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June 12, 1967

Thyroid 131I Burdens in Medical and Paramedical Personnel

Author Affiliations

From the Department of Medicine and the Isotope Laboratory (Dr. Blum) and the Department of Environmental Medicine (Dr. Liuzzi), New York (NY) University Medical Center. Dr. Liuzzi is presently affiliated with the Department of Epidemiology and Public Health, Yale University, New Haven, Conn.

JAMA. 1967;200(11):992-994. doi:10.1001/jama.1967.03120240120031

IODIDE absorption is rapid and complete through the small intestine1 and the pulmonary alveolar capillary interface2 and incomplete through the intact skin.3 After absorption, iodide is distributed to the extracellular fluid from which it is sequestered by the thyroid for hormone synthesis.1 The measurement of thyroid radioactive iodine burdens, therefore, offers a simple index of contamination.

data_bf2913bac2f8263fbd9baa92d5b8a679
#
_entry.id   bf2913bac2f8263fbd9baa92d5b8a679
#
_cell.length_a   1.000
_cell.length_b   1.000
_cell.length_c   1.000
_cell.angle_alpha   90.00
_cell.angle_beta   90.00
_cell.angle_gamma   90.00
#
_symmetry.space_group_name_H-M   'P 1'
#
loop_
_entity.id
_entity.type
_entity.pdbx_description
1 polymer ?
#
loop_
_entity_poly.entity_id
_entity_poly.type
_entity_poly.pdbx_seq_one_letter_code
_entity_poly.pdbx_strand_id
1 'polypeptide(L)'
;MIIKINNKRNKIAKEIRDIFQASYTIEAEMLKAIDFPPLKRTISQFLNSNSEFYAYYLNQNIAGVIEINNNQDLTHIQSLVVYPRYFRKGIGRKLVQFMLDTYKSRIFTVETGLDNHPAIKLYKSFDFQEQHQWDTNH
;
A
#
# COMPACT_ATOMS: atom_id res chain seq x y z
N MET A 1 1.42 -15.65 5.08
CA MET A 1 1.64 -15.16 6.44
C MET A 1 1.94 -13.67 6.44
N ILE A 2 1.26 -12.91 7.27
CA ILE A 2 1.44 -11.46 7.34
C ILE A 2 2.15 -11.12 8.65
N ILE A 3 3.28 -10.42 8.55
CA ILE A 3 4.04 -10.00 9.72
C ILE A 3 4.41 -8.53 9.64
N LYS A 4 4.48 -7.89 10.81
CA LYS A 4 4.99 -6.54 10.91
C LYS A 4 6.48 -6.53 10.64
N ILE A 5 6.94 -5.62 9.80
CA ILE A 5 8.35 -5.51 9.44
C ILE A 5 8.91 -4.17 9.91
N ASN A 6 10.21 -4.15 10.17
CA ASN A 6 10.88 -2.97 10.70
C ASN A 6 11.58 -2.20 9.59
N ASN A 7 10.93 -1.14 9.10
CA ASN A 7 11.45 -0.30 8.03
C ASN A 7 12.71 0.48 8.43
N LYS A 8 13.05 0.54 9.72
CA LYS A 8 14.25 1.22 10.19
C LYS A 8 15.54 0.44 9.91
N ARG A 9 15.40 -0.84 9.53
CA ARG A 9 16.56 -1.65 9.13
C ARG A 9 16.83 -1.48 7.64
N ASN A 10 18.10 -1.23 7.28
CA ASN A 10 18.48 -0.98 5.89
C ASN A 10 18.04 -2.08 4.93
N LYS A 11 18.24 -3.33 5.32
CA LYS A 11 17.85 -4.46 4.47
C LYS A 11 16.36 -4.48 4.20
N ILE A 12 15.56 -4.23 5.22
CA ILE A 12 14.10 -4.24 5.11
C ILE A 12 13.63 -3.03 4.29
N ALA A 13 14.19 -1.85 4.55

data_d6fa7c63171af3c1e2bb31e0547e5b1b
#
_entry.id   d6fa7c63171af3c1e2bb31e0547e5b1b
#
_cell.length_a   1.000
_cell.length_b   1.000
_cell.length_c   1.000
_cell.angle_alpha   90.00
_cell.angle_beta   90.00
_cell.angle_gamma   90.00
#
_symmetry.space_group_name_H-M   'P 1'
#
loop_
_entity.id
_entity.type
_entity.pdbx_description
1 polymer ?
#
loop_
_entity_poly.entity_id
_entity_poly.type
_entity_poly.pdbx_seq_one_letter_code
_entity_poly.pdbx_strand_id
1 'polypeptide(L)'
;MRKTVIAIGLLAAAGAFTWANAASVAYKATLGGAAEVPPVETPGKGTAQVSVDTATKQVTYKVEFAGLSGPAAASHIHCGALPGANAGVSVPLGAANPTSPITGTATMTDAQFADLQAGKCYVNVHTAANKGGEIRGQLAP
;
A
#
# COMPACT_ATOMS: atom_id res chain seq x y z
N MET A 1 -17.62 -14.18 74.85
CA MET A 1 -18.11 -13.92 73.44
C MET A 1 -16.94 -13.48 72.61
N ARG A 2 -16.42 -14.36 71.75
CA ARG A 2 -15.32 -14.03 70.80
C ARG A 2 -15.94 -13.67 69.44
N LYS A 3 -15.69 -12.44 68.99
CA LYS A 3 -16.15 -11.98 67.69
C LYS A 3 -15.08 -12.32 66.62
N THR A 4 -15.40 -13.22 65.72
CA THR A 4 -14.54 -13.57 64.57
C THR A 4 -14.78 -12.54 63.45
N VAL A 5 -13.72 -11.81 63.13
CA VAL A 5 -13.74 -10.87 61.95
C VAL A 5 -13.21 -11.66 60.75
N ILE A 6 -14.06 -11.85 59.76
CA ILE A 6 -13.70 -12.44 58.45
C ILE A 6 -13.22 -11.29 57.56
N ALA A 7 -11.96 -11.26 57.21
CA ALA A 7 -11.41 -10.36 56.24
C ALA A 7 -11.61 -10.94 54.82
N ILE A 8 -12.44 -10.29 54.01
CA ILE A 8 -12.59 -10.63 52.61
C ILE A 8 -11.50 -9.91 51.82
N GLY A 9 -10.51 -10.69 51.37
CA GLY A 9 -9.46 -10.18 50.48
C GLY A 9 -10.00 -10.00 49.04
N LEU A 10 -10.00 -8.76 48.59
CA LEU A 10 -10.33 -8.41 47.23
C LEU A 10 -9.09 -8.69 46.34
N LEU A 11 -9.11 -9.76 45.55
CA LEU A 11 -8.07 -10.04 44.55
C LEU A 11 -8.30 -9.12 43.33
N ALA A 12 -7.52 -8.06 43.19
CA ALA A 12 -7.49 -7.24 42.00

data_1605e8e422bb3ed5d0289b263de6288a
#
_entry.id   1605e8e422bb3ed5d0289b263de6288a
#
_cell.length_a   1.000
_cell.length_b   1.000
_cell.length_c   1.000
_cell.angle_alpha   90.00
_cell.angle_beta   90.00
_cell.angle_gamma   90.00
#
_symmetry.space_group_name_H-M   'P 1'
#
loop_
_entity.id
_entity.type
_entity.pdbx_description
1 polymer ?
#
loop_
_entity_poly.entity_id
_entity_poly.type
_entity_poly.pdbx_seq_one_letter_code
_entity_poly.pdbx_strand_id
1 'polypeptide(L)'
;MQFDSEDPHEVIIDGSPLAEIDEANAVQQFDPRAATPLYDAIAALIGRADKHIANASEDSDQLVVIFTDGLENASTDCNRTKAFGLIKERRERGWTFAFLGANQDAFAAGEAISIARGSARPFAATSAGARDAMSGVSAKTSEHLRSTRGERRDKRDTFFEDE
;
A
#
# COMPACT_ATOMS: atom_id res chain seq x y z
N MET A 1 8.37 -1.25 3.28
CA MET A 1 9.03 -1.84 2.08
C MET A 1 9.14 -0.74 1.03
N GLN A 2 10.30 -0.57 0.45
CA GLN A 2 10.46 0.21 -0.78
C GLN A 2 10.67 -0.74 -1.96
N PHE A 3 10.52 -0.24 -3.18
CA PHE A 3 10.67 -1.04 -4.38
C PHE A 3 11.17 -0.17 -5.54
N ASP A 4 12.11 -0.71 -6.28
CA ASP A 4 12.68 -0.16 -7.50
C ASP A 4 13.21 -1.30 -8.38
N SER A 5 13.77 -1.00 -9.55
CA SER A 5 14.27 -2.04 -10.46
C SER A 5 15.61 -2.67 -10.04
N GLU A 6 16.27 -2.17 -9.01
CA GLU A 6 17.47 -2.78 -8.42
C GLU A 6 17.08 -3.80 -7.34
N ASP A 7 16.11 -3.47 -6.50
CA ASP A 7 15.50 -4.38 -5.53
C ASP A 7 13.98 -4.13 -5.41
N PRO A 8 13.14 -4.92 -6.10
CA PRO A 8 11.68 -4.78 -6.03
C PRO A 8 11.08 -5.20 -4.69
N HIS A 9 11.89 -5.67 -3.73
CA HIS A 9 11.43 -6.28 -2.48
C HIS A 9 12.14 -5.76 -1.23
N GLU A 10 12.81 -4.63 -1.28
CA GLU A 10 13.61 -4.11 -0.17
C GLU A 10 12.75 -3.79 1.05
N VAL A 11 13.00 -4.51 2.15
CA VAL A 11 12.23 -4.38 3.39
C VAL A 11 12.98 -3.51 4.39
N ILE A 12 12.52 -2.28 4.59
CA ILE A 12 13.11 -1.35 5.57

Measurements were made of thyroid131I burdens in a number of medical and paramedical personnel exposed to radioactive iodine in their work, since information concerning low level activity is not available. Burdens were generally expected to be very low, and therefore, a sensitive detection system previously described was used.4

Method of Measurement  Thyroid131I burdens were measured in a low background steel room, with two 3 × 3-inch thallium-activated sodium iodide scintillation crystals placed in contact with the anterior surface of the neck from the sternal notch